Remember, God used ordinary people to start telling this story 2,000 years ago and God is still using ordinary people, just like us, to continue telling it today.

And that is where the real magic begins.

It is the first Sunday in Advent, a season of waiting; waiting for Jesus to be born, waiting for Emmanuel – God with us – to break forth into this world, waiting for that moment when God comes to us and asks us to serve.

Waiting for that moment when we can say “yes!” to God.

Blessings on your Advent journey.

Thanks be to God!
Amen.

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How Can We Serve Others?

Hi friends!  It has been almost a month since my last sermon.  I didn’t realize I would be away from the pulpit from that long, but since I was away for two weeks and then came back to Beatles Sunday, it ended up being almost a month without a sermon.

We are still in our six-week sermon series on hospitality.  The topic of discussion this week was:  How do we serve others?

Enjoy!

***

Sarah Weaver
Rehoboth Congregational Church
Rehoboth, MA
August 25, 2019

1 Peter 4:7-11
Luke 10:38-42
Matthew 25:31-40

How Can We Serve Others?

Back in the spring, I tried to get the church to march in the Memorial Day Parade in Rehoboth.

It did not go very well.

I think five people signed up.

Refusing to admit defeat, I changed my plans and decided that, as a community, we were just going to hang out on the front lawn of the church.  We were going to ring the bells when we saw the lead police car come over the hill, open our doors so people could use the restroom or just seek shelter for the sun and we were going to cheer on the parade from the sidelines.  After all, what is a parade without spectators?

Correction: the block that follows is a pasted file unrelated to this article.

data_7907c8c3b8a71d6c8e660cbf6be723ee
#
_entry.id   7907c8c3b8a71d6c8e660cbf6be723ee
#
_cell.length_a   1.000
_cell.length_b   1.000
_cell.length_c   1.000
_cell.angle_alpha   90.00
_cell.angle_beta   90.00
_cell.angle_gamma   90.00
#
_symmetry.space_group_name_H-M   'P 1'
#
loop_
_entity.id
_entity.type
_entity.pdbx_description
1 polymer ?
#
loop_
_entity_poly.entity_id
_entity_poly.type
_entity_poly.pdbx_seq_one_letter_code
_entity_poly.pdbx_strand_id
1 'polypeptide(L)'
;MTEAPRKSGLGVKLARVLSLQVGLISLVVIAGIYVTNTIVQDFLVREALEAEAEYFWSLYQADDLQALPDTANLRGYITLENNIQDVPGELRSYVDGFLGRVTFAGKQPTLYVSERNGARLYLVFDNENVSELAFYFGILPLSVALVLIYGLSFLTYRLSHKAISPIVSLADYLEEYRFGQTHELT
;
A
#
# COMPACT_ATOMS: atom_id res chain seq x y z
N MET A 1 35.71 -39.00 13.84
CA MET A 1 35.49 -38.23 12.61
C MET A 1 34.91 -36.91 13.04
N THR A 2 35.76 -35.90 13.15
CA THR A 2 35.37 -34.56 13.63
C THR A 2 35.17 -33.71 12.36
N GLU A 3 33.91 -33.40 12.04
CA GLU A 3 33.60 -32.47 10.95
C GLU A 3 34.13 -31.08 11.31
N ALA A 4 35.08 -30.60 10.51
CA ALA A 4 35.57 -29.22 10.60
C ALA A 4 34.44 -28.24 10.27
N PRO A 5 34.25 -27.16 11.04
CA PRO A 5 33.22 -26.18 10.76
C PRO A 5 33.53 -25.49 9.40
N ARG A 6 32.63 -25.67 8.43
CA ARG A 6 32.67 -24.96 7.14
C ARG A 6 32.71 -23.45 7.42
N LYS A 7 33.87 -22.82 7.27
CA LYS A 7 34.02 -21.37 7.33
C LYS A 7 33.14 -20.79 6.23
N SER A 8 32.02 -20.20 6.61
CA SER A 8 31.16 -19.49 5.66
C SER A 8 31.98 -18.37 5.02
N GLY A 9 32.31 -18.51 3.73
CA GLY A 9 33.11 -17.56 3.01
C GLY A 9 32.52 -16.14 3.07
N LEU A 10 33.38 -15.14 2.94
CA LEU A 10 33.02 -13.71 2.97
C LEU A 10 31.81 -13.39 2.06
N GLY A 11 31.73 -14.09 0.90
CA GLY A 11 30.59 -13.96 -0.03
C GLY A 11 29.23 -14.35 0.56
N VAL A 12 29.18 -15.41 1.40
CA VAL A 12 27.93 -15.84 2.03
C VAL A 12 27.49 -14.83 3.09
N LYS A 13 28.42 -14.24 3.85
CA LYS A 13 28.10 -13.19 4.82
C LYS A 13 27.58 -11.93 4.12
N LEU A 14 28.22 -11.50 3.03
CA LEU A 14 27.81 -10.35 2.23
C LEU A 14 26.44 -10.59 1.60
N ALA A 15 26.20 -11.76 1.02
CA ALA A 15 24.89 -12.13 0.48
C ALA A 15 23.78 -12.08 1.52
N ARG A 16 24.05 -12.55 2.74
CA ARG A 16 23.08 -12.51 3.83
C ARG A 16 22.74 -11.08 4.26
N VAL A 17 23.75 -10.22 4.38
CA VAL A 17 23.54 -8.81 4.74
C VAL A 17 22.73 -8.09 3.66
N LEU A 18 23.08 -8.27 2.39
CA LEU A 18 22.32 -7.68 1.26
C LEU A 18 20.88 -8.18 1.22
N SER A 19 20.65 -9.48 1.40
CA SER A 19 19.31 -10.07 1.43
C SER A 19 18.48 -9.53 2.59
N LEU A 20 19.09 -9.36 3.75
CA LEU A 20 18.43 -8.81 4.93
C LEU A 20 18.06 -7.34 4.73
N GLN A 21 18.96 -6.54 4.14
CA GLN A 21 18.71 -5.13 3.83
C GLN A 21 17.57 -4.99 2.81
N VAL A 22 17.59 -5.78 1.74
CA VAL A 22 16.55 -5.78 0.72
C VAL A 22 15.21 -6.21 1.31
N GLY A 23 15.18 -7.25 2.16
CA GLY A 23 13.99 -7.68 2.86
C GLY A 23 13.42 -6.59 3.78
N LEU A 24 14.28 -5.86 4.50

Missi Wells reached out when she heard about my plan and organized a lemonade and cookies stand.  The response was incredible.  We filled tables on the side of the road with two different kinds of lemonade and countless plates of cookies.  And as the smell of sugar started to waft out into the crowd, people’s interest was piqued and they started to wander over.

We did not charge for anything that morning; in fact, we did not even put out a donation jar.  And it’s not that I don’t like to raise money or anything (y’all know that’s not true), it’s just that this was something Missi and I wanted to for the community, simply as an act of service.

And I have to say – it was the coolest thing ever.

Because it was like communion.

There was this moment towards the end of the parade when the Fire Department was coming through.  Engine 3 had stopped in front of the church; Jeff Rutko was driving, Zack was sitting shotgun and there was a group of guys in the back seat. Missy Enos ran over to the truck with and entire tray of lemonade and handed it to Jeff through the window.  He grabbed a cup and passed the tray around and everyone took a cup when it came to them.